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Lawmakers step down over British expenses scandal
Thu May 28, 2009 2:33pm EDT
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By Michael Holden
LONDON (Reuters) - Three British lawmakers who have faced criticism over their expense claims announced on Thursday they would leave parliament, joining a mounting casualty list from a row over politicians' perks.
Margaret Moran, from the ruling Labour Party, and Julie Kirkbride, an opposition Conservative, who have faced intense public anger over their expense claims, said they would step down at the next general election, due in the next year.
Conservative member of parliament Christopher Fraser, who claimed 1,800 pounds ($2,866) in expenses for trees and fencing, said he would leave at the next election but said his decision was linked to his wife's health rather than his expense claims.
They joined half a dozen other members of parliament (MPs) from Britain's main political parties whose parliamentary careers have been cut short by a public uproar about politicians' expense claims.
The controversy over his handling of the affair has also led parliamentary speaker Michael Martin to resign, the first speaker to be ousted in 300 years.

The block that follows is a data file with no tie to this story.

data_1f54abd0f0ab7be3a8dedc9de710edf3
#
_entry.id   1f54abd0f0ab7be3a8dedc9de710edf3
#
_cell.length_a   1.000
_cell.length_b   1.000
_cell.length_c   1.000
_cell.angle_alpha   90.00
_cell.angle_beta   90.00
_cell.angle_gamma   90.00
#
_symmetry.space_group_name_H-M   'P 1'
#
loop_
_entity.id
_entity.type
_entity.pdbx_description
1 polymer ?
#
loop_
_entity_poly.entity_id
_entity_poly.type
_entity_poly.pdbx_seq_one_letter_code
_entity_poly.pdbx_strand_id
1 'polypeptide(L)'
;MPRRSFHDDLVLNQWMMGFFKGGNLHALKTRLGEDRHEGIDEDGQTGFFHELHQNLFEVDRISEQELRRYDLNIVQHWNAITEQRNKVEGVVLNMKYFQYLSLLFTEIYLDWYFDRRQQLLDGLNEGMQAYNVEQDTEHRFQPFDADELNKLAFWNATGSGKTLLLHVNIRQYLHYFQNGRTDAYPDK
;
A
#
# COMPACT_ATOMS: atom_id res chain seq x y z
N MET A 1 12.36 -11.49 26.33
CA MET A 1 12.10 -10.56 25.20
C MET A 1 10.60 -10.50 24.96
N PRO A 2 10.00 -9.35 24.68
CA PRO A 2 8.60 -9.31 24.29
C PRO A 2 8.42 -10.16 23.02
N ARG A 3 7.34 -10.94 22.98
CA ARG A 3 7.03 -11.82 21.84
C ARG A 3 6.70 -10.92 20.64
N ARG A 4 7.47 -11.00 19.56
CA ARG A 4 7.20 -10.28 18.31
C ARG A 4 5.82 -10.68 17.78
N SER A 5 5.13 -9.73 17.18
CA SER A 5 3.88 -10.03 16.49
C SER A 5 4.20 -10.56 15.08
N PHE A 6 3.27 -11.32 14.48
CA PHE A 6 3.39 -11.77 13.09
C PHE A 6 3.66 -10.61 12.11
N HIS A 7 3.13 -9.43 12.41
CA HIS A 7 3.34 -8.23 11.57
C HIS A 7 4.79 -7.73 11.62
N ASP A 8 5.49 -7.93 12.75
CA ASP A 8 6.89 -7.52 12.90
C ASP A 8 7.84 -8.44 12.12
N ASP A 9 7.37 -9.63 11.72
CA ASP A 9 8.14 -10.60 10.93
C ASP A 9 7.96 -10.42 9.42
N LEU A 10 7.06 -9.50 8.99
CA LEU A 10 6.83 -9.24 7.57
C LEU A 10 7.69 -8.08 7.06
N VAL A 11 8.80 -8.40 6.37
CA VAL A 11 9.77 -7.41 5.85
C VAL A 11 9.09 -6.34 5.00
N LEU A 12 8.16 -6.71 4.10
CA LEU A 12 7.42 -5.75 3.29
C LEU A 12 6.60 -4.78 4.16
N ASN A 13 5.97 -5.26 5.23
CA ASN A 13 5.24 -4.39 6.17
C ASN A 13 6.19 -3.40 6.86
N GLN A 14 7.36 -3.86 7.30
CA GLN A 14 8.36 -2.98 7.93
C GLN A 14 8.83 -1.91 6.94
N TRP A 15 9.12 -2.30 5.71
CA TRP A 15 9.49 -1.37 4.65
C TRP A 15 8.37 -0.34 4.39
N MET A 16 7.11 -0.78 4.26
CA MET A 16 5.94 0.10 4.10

The decision by some MPs to step down now seems designed to try to prevent their parties suffering a backlash in their local areas at next Thursday's European and local elections.
Political analysts say voters may protest by staying at home or voting for fringe parties like the anti-European Union UK Independence Party or far-right British National Party.
Kirkbride said in a resignation letter she wanted to see the Conservatives "have a great result in next week's elections."
Moran said the public anger over the expenses affair "has caused me great stress and has seriously worsened my existing health problem."
Both have denied wrongdoing or breaking parliamentary rules.
The Daily Telegraph has obtained records of lawmakers' expenses and has been embarrassing some of them with reports on how they used their generous allowances to claim for items such as repairing tennis courts or cleaning a moat.
It said Moran spent 22,500 pounds ($35,830) of taxpayers' money to treat dry rot at a seaside house she had designated as her second home, 100 miles from her constituency.
British television personality Esther Rantzen had said she would run against Moran if she stood for re-election in her constituency in Luton, southern England.
Kirkbride stepped down after The Daily Telegraph published new disclosures about her on Thursday, saying she used taxpayers' money to fund a 50,000 pound extension to her flat so that her brother could live in the property. Continued...
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